TJ Lane loses appeal to three life sentences for Chardon High School shooting

CHARDON, Ohio - A judge affirmed the Geauga County Common Pleas Court ruling that sent TJ Lane to prison for three life terms for the 2012 Chardon High School shooting.

Lane's attorney challenged an Ohio law that allowed his case to be transferred from juvenile court to adult court, a statute also being challenged in an unrelated case pending before the Ohio Supreme Court involving a 16-year-old sent to prison.

The law requires the transfer to adult court if a juvenile is 16 or 17, accused of one of the most severe offenses, and there is probable cause to believe he committed that act.

Lane's appeal said that violates the right to due process "because it prohibits the court from making any individualized determination of the appropriateness of the transfer of a particular child's case to adult court."

Prosecutors say Lane gave up his right to appeal his sentence when he voluntarily pleaded guilty, citing U.S. Supreme Court precedent and a recent Ohio case.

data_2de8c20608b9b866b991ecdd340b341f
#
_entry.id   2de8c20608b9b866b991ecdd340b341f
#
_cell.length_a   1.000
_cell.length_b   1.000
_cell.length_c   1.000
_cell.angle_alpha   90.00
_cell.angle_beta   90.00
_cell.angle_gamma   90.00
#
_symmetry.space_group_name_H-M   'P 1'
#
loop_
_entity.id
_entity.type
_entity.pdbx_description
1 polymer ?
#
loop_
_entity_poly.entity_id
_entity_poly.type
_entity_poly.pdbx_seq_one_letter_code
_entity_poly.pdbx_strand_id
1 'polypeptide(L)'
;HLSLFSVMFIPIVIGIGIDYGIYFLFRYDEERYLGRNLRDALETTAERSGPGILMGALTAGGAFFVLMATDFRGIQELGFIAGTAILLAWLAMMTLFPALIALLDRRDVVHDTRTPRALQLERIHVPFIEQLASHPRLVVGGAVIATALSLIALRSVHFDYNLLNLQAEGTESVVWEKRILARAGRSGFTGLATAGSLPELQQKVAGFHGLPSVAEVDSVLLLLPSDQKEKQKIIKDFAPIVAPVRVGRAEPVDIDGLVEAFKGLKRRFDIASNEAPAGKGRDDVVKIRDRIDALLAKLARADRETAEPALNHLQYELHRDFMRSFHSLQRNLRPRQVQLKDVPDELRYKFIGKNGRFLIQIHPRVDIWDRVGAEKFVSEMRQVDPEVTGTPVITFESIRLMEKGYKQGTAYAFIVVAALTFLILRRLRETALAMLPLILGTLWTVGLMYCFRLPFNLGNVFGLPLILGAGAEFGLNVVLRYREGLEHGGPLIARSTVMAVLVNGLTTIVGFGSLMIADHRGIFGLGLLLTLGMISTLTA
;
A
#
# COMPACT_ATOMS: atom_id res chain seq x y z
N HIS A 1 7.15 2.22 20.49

"Under the eyes of Ohio law (Lane's) conduct was an adult criminal act," Geauga County Prosecutor James Flaiz wrote in response to the appeal.

Lane was at the Chardon school waiting for a bus to his alternative school when he fired at students in the cafeteria, investigators said.

Daniel Parmertor and Demetrius Hewlin, both 16, and Russell King Jr., 17, were killed. Three other students were wounded. Investigators have said Lane admitted to the shooting but said he didn't know why he did it.

As of 2012, there were about 2,500 people in the U.S. serving life sentences for homicides that occurred when they were juveniles, but the current number is difficult to track because a U.S. Supreme Court ruling that year raised the possibility that hundreds of those sentences may be called into question, said Marsha Levick, chief counsel for the Philadelphia-based nonprofit Juvenile Law Center.

Giving juveniles life terms without parole "means that we're making these decisions on day one of sentencing about who Lane or any other juvenile will be 30, 40, 50 years from now," Levick said. "And it's almost impossible to make that decision or to know who he will become as an adult."

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